Tuesday, May 28, 2013

just write: trees of life.




I haven't been around very long, but it seems like in motherhood there are seasons where you can't see the forest for the trees. It's simple. The trees are diapers, food, toys (currently bubbles and beads), and more food. There is nothing more, nothing less. What forest? There is a forest? 

Oh, let's not forget mama or dada's arms, depending on the very second that they are hit with the insatiable desire to be "Up". Ruthie seeks me out and lifts her arms, this child has mastered the pity me look, and gently says, Up? and then I fold like a napkin and up she goes. I joke that she would probably crawl back up into my womb if it were possible. Afton sees her go up and is upset, barreling over insisting on the same treatment. Up? Up? 

I wrap them in my arms like branches, or vines; we root them on our hips and backs and shoulders, creaking under their growing weight but still we hold firm, swaying in the breezes and storms of life that have seemed to come so often in these first few years. Mama and Dada, their trees of life. Growing our roots deeper, wider, trying to anchor our family in those good things: love, joy, peace. 

If I were them, I'd want to be in the same spot - climbing up and camping out in the safety of these arms that have held them and loved them from their first breaths. 





the mindful parenting ebundle sale!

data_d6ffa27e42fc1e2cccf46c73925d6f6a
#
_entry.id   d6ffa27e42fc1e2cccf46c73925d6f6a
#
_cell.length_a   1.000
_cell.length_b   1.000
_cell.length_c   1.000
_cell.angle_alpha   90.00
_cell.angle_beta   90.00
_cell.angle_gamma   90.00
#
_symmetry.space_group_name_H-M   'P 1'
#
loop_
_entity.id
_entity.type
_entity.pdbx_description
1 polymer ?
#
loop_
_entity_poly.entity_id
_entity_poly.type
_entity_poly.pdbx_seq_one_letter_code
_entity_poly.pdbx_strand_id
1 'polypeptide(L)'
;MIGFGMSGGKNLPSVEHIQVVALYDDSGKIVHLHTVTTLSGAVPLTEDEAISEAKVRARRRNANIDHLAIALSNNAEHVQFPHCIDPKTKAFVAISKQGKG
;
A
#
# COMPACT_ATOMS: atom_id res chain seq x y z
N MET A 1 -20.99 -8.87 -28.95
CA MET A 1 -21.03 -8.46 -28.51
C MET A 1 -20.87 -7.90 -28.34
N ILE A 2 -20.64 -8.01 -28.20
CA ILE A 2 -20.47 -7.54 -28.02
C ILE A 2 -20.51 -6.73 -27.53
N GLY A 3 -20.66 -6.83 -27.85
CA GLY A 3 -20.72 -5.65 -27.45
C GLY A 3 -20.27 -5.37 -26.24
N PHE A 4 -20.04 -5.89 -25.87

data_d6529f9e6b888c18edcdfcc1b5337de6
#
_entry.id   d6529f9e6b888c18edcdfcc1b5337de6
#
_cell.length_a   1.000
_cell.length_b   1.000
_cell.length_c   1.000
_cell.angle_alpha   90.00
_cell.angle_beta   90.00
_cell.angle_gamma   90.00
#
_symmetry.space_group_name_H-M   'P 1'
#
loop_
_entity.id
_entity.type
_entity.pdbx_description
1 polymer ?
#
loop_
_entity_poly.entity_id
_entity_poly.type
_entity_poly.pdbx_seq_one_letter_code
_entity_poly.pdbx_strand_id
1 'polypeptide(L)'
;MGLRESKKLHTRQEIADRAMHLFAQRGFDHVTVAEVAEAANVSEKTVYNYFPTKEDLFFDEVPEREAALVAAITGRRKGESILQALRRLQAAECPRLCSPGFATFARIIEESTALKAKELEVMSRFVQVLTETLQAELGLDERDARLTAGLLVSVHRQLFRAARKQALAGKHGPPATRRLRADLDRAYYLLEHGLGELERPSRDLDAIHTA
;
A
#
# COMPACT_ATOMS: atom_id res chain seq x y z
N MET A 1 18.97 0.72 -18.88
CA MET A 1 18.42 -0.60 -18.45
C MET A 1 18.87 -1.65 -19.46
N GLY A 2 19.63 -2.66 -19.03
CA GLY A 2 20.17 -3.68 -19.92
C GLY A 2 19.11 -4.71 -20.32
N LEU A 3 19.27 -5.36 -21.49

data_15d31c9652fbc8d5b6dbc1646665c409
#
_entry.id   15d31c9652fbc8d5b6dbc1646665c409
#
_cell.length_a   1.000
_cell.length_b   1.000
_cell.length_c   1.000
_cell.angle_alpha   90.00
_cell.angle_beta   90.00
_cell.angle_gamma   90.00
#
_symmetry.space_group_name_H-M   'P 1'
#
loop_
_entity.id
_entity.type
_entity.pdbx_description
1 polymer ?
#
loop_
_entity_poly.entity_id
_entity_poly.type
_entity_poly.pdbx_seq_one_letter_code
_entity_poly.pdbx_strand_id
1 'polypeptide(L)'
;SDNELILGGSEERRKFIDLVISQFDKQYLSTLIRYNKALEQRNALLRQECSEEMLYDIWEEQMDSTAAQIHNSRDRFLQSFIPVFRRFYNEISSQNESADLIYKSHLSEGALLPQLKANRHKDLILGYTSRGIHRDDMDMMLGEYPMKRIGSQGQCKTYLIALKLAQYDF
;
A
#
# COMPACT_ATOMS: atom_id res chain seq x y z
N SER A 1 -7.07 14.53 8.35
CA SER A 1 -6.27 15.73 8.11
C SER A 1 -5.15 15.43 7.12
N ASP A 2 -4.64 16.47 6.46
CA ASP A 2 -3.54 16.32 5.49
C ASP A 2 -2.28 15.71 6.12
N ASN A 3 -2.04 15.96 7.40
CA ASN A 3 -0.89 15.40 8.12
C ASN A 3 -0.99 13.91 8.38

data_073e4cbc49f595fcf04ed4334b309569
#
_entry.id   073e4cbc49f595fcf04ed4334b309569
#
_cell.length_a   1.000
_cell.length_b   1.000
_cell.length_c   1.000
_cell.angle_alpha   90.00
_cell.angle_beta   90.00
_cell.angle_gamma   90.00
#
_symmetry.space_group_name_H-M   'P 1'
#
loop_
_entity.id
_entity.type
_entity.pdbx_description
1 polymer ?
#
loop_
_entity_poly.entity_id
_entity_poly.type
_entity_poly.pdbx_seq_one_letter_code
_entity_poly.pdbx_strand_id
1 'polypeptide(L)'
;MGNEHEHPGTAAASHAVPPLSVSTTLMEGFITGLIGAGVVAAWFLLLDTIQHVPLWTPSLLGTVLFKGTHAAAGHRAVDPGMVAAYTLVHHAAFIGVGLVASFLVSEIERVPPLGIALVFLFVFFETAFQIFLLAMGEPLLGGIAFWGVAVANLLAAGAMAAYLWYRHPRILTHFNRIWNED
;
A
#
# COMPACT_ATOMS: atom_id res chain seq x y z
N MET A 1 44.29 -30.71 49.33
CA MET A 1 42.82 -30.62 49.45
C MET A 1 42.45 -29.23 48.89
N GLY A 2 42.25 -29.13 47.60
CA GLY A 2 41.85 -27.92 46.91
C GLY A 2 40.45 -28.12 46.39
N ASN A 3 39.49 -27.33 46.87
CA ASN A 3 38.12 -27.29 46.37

Welcome to the Mindful Parenting eBundle Sale, organized by Jennifer from Hybrid Rasta Mama, Lauren from Hobo Mama, and Laura from Authentic Parenting!

The Mindful Parenting eBundle is 22 titles by esteemed parenting authors. This is a handpicked selection of e-books, workshops, e-magazines, and audio, with themes such as creativity and play, peaceful guidance, mindfulness for mothers, children and food, self-care and relaxation, and more.

That's a total value of $274 USD for $24.95!

As an affiliate of the sale, I'll make a commission off everyone who purchases the bundle using my links and specific code. If you're a regular reader/friend/family member, I'd really appreciate it if you'd consider purchasing through this site!

The list of contributors:
  1. Parenting for Social Change by Teresa Graham Brett
  2. A Unique 7-Step Parenting Tool: Sleep talking by Marcy Axness
  3. Relaxation Meditation, audio by Amy Phoenix of Presence Parenting
  4. Newbie's Guide to Positive Parenting by Rebecca Eanes of Positive Parents
  5. Issue three of the Play Grow Learn magazine by Christie Burnett of Childhood 101
  6. Getting Back on Track! Why We Explode and What We Can Do About it, audio by Genevieve Simperingham of Peaceful Parent Institute
  7. Stress Relief for parents, audio by Genevieve Simperingham of Peaceful Parent Institute
  8. Creative Play Workshop, email course by Gina Kimmel of Connecting Family and Seoul and Katherine Lockett of Creative Playhouse
  9. Mindset for Moms by Jamie Martin
  10. Moods of Motherhood by Lucy Pearce of Dreaming Aloud
  11. 42 Rules for Divorcing with Kids by Melinda Roberts
  12. Mommy Overwhelm by Laura Schuerwegen of Authentic Parenting
  13. Nurturing Creativity, Guide for Busy Parents by Renee Tougas of Tougas Café
  14. The Playful Family by Shawn Ledington Fink
  15. Poetry of a Hobo Mama by Lauren Wayne of Hobo Mama
  16. Encouraging Words for Kids by Kelly Bartlett of Parenting From Scratch